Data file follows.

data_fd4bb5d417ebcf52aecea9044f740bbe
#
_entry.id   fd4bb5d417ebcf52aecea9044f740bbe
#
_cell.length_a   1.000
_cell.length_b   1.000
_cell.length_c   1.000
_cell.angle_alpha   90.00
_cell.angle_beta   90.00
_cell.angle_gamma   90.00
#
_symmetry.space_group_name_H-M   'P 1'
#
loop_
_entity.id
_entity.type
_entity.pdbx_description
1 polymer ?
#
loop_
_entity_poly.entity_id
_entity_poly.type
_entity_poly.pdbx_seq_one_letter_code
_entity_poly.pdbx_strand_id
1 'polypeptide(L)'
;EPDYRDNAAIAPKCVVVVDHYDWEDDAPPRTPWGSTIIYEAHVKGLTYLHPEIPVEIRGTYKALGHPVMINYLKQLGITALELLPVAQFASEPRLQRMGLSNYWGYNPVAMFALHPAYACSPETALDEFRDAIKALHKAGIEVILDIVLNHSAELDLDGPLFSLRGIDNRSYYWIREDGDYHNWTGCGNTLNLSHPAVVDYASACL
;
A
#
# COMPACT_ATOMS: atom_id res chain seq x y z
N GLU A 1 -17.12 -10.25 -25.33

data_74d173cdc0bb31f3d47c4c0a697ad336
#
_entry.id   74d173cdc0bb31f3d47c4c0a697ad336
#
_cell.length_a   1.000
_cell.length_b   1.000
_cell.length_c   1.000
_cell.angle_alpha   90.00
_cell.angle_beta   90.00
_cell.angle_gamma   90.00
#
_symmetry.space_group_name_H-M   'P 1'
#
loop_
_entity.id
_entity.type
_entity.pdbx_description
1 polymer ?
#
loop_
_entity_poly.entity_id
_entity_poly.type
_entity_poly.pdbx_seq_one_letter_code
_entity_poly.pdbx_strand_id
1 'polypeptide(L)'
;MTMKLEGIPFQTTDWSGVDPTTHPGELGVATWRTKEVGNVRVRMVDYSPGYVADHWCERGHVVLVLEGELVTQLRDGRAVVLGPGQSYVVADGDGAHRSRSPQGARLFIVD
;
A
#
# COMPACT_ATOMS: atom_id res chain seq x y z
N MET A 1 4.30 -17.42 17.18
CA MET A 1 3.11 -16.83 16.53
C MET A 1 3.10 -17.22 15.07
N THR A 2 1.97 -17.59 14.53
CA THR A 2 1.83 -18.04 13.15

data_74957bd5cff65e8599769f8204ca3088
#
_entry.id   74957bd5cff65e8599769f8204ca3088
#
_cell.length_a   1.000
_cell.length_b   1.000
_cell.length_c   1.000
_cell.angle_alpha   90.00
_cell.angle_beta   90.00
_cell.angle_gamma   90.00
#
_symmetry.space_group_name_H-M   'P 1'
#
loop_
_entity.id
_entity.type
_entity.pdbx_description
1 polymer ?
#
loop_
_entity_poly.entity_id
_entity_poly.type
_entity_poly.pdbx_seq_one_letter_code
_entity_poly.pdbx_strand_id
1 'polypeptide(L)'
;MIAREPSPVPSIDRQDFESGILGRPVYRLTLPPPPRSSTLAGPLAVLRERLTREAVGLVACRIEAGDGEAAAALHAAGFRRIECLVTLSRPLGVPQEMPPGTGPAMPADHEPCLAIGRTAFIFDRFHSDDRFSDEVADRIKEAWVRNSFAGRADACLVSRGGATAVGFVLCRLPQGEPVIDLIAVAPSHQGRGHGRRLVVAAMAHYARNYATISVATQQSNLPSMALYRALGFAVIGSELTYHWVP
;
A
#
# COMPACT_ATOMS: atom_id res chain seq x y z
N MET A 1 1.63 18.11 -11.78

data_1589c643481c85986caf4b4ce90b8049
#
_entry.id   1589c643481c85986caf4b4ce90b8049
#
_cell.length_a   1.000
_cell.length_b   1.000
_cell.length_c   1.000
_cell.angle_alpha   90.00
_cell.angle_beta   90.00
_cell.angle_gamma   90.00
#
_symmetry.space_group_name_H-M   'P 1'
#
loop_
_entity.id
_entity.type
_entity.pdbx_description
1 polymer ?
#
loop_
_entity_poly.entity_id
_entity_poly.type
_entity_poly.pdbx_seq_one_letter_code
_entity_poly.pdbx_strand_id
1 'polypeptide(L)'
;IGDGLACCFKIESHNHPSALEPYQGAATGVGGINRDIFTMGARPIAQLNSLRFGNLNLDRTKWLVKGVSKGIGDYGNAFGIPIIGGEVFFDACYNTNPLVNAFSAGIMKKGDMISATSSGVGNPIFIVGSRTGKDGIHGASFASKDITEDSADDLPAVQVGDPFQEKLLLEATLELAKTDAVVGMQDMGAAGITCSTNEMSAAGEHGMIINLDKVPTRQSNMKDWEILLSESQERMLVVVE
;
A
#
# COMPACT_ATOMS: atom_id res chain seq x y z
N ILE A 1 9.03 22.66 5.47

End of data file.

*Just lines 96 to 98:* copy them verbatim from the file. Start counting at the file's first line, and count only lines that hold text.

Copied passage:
# COMPACT_ATOMS: atom_id res chain seq x y z
N MET A 1 1.63 18.11 -11.78

data_1589c643481c85986caf4b4ce90b8049